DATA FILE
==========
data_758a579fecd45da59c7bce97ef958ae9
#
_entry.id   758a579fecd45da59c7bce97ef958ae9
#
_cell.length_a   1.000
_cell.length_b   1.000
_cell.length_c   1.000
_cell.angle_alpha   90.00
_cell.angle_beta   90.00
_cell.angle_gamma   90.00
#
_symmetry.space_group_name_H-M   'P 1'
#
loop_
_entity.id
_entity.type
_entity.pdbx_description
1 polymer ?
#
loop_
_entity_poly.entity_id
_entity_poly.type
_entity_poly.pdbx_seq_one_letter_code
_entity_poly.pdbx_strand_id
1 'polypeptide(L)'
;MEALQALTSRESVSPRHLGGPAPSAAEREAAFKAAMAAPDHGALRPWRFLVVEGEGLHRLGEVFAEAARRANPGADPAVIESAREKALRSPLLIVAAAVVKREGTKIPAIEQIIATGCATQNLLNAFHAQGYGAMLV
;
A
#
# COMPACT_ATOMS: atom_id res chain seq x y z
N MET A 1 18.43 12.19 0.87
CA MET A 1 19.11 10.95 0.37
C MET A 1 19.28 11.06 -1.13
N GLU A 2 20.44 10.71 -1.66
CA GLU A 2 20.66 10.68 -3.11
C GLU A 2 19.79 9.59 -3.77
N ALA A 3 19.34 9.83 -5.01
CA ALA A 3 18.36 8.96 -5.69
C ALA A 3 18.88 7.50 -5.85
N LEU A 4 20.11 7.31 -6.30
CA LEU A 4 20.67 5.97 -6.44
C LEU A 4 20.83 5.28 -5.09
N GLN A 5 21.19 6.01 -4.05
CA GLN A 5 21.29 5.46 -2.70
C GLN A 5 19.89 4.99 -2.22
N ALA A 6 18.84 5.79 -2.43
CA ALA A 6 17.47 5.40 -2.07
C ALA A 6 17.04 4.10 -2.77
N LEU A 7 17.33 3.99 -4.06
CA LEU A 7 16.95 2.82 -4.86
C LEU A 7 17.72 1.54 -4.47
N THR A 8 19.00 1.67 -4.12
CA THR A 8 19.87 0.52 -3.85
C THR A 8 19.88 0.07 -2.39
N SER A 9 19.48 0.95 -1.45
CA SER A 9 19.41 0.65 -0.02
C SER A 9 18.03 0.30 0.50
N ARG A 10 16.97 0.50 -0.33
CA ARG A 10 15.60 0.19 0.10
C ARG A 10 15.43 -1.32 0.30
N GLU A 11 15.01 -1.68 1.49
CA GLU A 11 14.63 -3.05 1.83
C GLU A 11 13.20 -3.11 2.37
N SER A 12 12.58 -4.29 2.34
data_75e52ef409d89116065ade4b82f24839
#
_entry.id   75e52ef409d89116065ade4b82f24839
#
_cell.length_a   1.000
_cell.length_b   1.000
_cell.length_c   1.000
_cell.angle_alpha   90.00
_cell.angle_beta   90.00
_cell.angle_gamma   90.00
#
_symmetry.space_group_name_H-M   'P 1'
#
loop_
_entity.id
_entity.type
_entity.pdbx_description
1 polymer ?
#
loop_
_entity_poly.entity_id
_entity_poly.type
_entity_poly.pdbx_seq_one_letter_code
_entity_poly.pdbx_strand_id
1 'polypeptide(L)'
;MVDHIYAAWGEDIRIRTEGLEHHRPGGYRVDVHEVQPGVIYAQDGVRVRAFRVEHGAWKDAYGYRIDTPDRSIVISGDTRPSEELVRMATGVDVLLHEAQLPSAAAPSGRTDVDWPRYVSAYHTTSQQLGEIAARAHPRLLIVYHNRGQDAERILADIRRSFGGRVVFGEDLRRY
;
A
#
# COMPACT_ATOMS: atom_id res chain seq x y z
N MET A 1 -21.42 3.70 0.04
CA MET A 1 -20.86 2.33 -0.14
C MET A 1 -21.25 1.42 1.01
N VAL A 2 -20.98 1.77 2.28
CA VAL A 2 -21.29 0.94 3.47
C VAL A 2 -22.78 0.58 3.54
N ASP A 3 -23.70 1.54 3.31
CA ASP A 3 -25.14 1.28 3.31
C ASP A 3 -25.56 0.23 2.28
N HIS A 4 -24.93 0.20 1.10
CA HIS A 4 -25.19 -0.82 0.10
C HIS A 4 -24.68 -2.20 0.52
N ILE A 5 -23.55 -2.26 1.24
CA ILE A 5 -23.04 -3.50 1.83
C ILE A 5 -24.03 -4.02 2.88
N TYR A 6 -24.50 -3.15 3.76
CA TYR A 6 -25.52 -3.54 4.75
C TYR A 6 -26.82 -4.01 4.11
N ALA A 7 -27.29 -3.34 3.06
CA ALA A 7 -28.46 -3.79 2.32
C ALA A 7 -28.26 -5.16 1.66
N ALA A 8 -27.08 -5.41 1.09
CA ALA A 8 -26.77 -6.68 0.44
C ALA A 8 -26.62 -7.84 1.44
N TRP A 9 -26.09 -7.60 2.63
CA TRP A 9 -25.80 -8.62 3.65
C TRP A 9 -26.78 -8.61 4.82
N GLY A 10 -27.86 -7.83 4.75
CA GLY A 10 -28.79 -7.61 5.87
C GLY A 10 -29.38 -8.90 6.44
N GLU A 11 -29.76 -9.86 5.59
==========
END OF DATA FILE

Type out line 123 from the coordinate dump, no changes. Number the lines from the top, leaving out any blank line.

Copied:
CA GLY A 10 -28.79 -7.61 5.87